History of Cartography

Historic Maps of Africa

4511.2 - David Livingstone’s mapping of south-central Africa, 1849-1873

Tuesday, July 4
1:50 PM - 2:10 PM
Location: Hoover

This paper deals with David Livingstone’s mapping of south-central Africa during the period 1849 to 1873. The topic will be discussed by referring to the various exploratory journeys Livingstone undertook during this period; the problems he encountered making astronomical observations; the instruments he used; the accuracy of his observations given the circumstances he was subjected to; the maps he compiled; the problems he encountered with their publication, and the public exposure he hence enjoyed. In conclusion, attention will be given to the spectral imaging project which is currently being undertaken with regard to Livingstone’s written legacy.

David Livingstone remains one of the best known British explorers of the 19th century and in his time he became a national hero for his achievements to “open up” south-central Africa at a time when little was known about the interior of the continent. Numerous books have been written on him, many uncritically praising his abilities as an explorer, a missionary and a humanitarian campaigner against the slave trade. Given all these adulations it is quite remarkable that very little has been written on his astronomical observations and the maps he compiled. That this aspect of his life has been neglected is probably due its scientific nature which has made it less accessible to many of his admirers.

Livingstone had no formal schooling regarding the rudiments of geography and never took any formal courses in surveying or mapping. He was, however, a product of the nineteenth century when the ideas and challenges of exploration captured the imagination of the reading public. He was a keen observer of the natural environment and possessed an innate ability to meticulously record what he observed. During his three-month journey from Britain to the Cape in 1841 he learned from the captain of the ship how to determine geographical position and in 1852, before leaving for inner Africa, he subjected himself to an instructional course in astronomical surveying conducted by HM Royal Astronomer at the Cape, Sir Thomas Maclear. Maclear, who became a staunch friend and supporter of Livingstone, undertook to examine and correct the observations Livingstone would send him during his travels. Keen that his work should be at all times scientifically above board, Livingstone religiously kept to this agreement throughout his life.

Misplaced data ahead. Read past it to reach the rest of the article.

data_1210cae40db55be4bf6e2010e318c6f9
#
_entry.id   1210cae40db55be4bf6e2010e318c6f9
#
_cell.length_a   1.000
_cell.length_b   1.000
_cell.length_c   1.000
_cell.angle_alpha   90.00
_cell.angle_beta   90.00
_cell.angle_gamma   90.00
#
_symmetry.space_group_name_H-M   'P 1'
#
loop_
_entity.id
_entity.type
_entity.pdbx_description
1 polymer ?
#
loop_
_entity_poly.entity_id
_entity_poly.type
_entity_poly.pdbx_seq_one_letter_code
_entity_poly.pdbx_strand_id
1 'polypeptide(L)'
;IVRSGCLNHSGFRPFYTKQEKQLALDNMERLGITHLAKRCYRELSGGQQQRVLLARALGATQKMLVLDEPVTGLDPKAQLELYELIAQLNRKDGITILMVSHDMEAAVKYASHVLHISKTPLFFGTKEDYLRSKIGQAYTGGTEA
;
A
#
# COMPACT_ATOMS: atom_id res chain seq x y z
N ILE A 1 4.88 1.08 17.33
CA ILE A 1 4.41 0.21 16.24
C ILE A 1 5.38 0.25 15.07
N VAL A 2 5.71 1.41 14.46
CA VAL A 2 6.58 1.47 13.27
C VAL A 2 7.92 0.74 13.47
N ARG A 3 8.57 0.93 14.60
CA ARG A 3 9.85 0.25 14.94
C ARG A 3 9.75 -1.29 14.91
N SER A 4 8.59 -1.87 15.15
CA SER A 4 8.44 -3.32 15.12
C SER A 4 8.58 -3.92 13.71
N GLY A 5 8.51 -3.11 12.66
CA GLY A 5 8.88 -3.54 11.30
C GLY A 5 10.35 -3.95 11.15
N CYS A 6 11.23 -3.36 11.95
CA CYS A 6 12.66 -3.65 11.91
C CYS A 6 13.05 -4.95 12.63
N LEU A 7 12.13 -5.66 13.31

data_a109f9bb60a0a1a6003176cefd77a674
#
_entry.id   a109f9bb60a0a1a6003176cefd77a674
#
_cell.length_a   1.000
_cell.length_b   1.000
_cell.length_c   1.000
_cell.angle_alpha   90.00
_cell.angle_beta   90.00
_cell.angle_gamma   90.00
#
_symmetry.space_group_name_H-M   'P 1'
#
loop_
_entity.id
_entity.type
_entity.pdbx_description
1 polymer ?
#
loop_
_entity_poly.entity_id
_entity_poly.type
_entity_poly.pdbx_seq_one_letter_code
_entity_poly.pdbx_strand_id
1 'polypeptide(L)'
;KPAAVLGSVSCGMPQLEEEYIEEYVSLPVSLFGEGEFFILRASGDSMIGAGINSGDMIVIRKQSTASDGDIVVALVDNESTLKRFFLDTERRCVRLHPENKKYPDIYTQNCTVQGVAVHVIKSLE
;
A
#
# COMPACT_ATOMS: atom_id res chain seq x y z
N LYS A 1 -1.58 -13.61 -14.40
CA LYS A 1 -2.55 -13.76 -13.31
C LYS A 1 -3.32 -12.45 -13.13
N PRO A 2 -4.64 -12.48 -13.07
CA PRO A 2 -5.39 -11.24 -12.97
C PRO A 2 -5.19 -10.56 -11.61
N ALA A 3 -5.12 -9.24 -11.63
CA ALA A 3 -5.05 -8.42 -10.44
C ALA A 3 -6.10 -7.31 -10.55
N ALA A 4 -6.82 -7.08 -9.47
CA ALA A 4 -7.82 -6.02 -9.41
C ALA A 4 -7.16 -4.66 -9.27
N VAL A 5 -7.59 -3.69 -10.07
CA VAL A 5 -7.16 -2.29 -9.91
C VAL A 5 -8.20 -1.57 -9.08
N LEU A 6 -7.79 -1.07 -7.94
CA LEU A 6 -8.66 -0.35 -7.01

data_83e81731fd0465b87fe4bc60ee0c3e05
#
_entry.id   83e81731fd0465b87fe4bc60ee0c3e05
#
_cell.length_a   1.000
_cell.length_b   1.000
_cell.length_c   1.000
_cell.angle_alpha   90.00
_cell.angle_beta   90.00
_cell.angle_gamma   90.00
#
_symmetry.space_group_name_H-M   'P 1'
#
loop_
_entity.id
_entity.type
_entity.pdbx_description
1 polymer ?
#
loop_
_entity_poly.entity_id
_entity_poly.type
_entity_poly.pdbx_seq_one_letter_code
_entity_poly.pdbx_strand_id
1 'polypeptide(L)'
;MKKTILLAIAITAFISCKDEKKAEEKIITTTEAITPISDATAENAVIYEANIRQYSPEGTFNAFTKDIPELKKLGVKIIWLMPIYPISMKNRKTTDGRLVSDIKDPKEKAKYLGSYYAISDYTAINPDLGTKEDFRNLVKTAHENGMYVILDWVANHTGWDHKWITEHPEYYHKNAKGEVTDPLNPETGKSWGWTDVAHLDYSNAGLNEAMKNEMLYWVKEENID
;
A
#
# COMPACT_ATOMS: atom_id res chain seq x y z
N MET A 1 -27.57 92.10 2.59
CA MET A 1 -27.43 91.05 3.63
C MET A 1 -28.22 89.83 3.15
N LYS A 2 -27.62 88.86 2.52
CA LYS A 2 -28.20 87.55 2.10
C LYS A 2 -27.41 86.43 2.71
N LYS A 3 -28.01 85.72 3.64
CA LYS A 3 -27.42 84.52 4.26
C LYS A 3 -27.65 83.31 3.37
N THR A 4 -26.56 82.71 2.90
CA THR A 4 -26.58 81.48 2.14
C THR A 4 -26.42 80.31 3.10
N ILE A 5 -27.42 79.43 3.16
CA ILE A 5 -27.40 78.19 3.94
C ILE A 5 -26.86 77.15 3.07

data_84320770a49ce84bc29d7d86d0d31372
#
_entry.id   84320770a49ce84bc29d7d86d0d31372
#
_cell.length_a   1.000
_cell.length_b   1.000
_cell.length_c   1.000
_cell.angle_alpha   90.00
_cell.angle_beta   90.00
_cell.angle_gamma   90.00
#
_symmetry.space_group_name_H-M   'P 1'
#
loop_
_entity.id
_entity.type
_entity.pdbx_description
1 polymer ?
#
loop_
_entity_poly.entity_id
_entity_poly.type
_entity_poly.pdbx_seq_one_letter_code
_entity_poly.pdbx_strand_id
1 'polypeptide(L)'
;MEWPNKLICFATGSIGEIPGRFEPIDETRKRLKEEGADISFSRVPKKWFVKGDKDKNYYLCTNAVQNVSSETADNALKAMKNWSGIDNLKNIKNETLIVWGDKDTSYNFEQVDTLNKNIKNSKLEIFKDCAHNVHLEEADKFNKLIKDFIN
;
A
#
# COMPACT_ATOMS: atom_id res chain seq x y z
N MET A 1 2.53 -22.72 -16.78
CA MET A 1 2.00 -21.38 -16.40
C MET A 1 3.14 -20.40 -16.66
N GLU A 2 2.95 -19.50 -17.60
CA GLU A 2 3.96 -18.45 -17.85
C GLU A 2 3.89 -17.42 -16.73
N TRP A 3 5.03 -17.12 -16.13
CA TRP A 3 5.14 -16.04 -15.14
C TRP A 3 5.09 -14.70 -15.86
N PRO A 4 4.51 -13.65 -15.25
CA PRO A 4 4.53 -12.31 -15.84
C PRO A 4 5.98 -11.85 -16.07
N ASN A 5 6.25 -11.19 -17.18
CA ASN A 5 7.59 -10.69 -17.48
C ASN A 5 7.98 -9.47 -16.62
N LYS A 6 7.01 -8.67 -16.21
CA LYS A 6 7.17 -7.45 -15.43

Livingstone’s mapping endeavours will be discussed with regard to the following:

• His discovery of Lake Ngami in 1849;
• His mapping of the Zambesi drainage area in 1859;
• His reconnaissance survey of the Zambesi in preparation for his planned trip from Sesheke to Loanda in Angola;
• His journey from Sesheke to Loanda, November 1853 until May 1854;
• His trans-Africa journey from Loanda to Quelimane in Moçambique from September 1854 until May 1856;
• His Zambesi Expedition, 1858-1864;
• His exploration and mapping of the Shire River and Lake Nyassa, 1862-1864;
• His last journey to discover the source of the Nile, 1866-1873.

Of Livingstone’s astronomical observations, Sir Thomas Maclear said: “I never knew a man who, knowing scarcely anything of the method of making geographical observations, or laying down positions, became so soon an adept that he could take complete lunar observations, and altitude for time, within fifteen minutes. His observations of the course of the Zambesi….are the finest specimens of geographical observation I have ever met with”.

Elri C. Liebenberg

Professor
University of South Africa

Elri Liebenberg was Professor and Head of the Department of Geography and Environmental Studies of the University of South Africa. She has published widely on the history of cartography of Southern Africa, is the Regional Editor of the Cartographic Journal for Africa and an Assistant-Editor for the ICA International Journal of Cartography . She has been a member of the South African National Committee for the ICA since 1987, was a Vice-President of the ICA from 1999 to 2003, and was Chairperson of the ICA Commission on the History of Cartography from 2007 until 2015.



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László Zentai

Head of department
Department of Cartography and Geoinformatics, Eotvos University

László Zentai is a Full Professor and Head of the Department of Cartography and Geoinformatics at Eötvös Loránd University, Budapest, Hungary. He is the Vice-Rector (also between 2007 and 2010) of the university and he was also the Vice-dean of the Faculty of Informatics two times previosuly. Prof. Zentai is the Secretary-General of the International Cartographic Association (2011–2019) and he is also serving as the Chairman of the Hungarian National ICA Group. He is a Council member of the International Orienteering Federation. His papers are dealing with computer cartography, cartographic education, topographic mapping, relief representation, orienteering maps, environmental protection and webcartography.

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